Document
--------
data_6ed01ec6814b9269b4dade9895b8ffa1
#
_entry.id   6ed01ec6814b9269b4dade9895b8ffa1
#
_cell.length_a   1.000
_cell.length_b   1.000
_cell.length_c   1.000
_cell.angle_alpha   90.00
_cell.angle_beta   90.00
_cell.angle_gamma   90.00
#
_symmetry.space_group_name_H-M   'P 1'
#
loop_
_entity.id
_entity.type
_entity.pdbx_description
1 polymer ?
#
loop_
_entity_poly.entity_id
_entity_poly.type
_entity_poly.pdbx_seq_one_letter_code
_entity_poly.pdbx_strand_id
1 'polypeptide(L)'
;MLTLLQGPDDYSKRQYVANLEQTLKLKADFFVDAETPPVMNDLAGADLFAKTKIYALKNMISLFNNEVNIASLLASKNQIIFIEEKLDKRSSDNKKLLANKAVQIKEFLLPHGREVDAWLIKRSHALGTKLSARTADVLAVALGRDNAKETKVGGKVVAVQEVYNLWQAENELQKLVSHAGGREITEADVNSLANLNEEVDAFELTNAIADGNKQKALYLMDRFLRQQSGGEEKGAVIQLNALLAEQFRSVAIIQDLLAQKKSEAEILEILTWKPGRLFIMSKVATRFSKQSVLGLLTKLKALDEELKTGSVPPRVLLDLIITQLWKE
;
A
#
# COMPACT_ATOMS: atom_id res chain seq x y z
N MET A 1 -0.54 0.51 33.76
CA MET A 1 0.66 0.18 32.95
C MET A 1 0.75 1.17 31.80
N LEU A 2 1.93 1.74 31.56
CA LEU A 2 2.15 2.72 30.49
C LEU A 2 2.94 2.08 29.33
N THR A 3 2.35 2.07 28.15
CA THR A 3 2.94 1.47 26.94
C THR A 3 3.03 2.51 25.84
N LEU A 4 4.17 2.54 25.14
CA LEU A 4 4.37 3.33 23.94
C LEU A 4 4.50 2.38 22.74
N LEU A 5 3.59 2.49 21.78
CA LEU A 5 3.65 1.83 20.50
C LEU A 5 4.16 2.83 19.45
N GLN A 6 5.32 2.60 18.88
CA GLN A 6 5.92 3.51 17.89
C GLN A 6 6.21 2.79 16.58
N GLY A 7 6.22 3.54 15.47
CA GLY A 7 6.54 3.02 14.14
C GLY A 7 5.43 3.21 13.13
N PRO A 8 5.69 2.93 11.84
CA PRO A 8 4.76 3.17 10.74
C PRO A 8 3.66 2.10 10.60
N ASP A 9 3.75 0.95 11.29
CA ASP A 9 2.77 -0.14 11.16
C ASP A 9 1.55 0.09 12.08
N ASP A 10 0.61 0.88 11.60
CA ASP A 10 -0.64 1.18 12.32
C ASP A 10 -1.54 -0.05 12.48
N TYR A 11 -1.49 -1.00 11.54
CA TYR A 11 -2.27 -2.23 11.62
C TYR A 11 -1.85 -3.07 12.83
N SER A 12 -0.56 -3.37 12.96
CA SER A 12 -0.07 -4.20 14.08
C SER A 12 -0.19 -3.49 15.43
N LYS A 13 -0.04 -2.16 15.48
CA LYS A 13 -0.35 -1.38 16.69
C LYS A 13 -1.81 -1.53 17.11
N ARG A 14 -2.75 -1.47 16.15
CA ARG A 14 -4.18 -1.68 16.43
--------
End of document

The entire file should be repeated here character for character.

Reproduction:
data_6ed01ec6814b9269b4dade9895b8ffa1
#
_entry.id   6ed01ec6814b9269b4dade9895b8ffa1
#
_cell.length_a   1.000
_cell.length_b   1.000
_cell.length_c   1.000
_cell.angle_alpha   90.00
_cell.angle_beta   90.00
_cell.angle_gamma   90.00
#
_symmetry.space_group_name_H-M   'P 1'
#
loop_
_entity.id
_entity.type
_entity.pdbx_description
1 polymer ?
#
loop_
_entity_poly.entity_id
_entity_poly.type
_entity_poly.pdbx_seq_one_letter_code
_entity_poly.pdbx_strand_id
1 'polypeptide(L)'
;MLTLLQGPDDYSKRQYVANLEQTLKLKADFFVDAETPPVMNDLAGADLFAKTKIYALKNMISLFNNEVNIASLLASKNQIIFIEEKLDKRSSDNKKLLANKAVQIKEFLLPHGREVDAWLIKRSHALGTKLSARTADVLAVALGRDNAKETKVGGKVVAVQEVYNLWQAENELQKLVSHAGGREITEADVNSLANLNEEVDAFELTNAIADGNKQKALYLMDRFLRQQSGGEEKGAVIQLNALLAEQFRSVAIIQDLLAQKKSEAEILEILTWKPGRLFIMSKVATRFSKQSVLGLLTKLKALDEELKTGSVPPRVLLDLIITQLWKE
;
A
#
# COMPACT_ATOMS: atom_id res chain seq x y z
N MET A 1 -0.54 0.51 33.76
CA MET A 1 0.66 0.18 32.95
C MET A 1 0.75 1.17 31.80
N LEU A 2 1.93 1.74 31.56
CA LEU A 2 2.15 2.72 30.49
C LEU A 2 2.94 2.08 29.33
N THR A 3 2.35 2.07 28.15
CA THR A 3 2.94 1.47 26.94
C THR A 3 3.03 2.51 25.84
N LEU A 4 4.17 2.54 25.14
CA LEU A 4 4.37 3.33 23.94
C LEU A 4 4.50 2.38 22.74
N LEU A 5 3.59 2.49 21.78
CA LEU A 5 3.65 1.83 20.50
C LEU A 5 4.16 2.83 19.45
N GLN A 6 5.32 2.60 18.88
CA GLN A 6 5.92 3.51 17.89
C GLN A 6 6.21 2.79 16.58
N GLY A 7 6.22 3.54 15.47
CA GLY A 7 6.54 3.02 14.14
C GLY A 7 5.43 3.21 13.13
N PRO A 8 5.69 2.93 11.84
CA PRO A 8 4.76 3.17 10.74
C PRO A 8 3.66 2.10 10.60
N ASP A 9 3.75 0.95 11.29
CA ASP A 9 2.77 -0.14 11.16
C ASP A 9 1.55 0.09 12.08
N ASP A 10 0.61 0.88 11.60
CA ASP A 10 -0.64 1.18 12.32
C ASP A 10 -1.54 -0.05 12.48
N TYR A 11 -1.49 -1.00 11.54
CA TYR A 11 -2.27 -2.23 11.62
C TYR A 11 -1.85 -3.07 12.83
N SER A 12 -0.56 -3.37 12.96
CA SER A 12 -0.07 -4.20 14.08
C SER A 12 -0.19 -3.49 15.43
N LYS A 13 -0.04 -2.16 15.48
CA LYS A 13 -0.35 -1.38 16.69
C LYS A 13 -1.81 -1.53 17.11
N ARG A 14 -2.75 -1.47 16.15
CA ARG A 14 -4.18 -1.68 16.43